West Virginia has a growing heroin and prescription drug abuse epidemic and, with it, a surge of drugged driving arrests. Per data from the National Highway Traffic Safety Administration (NHTSA), West Virginia alone has some of the nation’s deadliest drugged drivers. Statistics show there are 2.33 fatal drug-related car wrecks per 100,000 residents in West Virginia.
According to the National Highway Traffic Safety Administration (NHTSA), West Virginia has more car crash fatalities than the national average, at 14.7 per 100,000 people, compared to 11.6 out of 100,000 people. Part of the reason is the state’s mountainous terrain and winding rural roads, not to mention severe winter weather conditions at higher elevations. Rural roads can be just as dangerous as urban streets, because they tend to be narrower and do not get prioritized for maintenance. In fact, in 2017, 62% of all fatal car crashes in West Virginia occurred on a rural road.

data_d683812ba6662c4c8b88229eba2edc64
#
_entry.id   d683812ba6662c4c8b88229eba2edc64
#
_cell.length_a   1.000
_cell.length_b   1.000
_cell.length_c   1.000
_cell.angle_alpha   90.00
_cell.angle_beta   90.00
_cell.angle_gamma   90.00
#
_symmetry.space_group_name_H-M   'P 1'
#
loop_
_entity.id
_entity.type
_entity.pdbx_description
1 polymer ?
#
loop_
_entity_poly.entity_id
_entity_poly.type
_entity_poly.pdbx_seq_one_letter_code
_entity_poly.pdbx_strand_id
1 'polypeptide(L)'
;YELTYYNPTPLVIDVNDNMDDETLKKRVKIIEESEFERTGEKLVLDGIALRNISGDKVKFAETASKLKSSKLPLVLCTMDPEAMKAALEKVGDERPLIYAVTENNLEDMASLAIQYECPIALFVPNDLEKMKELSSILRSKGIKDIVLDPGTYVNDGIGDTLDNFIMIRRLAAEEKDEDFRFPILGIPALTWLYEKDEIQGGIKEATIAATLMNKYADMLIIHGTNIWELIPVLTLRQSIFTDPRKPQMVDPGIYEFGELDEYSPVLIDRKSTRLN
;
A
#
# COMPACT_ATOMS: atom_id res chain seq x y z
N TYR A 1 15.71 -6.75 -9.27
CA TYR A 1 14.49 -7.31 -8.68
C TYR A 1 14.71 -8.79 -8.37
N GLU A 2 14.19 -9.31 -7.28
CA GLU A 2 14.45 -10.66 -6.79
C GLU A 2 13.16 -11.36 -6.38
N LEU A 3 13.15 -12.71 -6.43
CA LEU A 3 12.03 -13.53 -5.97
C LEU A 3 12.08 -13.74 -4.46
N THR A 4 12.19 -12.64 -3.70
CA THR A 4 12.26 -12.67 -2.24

Amidst an increasing number of talc-based claims filed against the company, Imerys Talc America Inc. and two of its subsidiaries, Imerys Talc Vermont and Imerys Talc Canada, filed for Chapter 11 bankruptcy in Delaware. Imerys supplies talc to Johnson & Johnson, Inc., and both companies are facing thousands of lawsuits alleging that the talc used in products were contaminated with asbestos, causing ovarian cancer and mesothelioma in users.
Imagine a driver receives a text, the road ahead of them looks clear, so they grab their phone, read the message, and send a quick reply. It takes only a few seconds for them to do this, but when they return their attention to the road, they see that the person in front of them has decelerated to avoid some debris. Having had their eyes off the road, their hands off the steering wheel, and their focus off driving, the distracted driver has no time to react to the unexpected road hazard and slams into the car in front of them.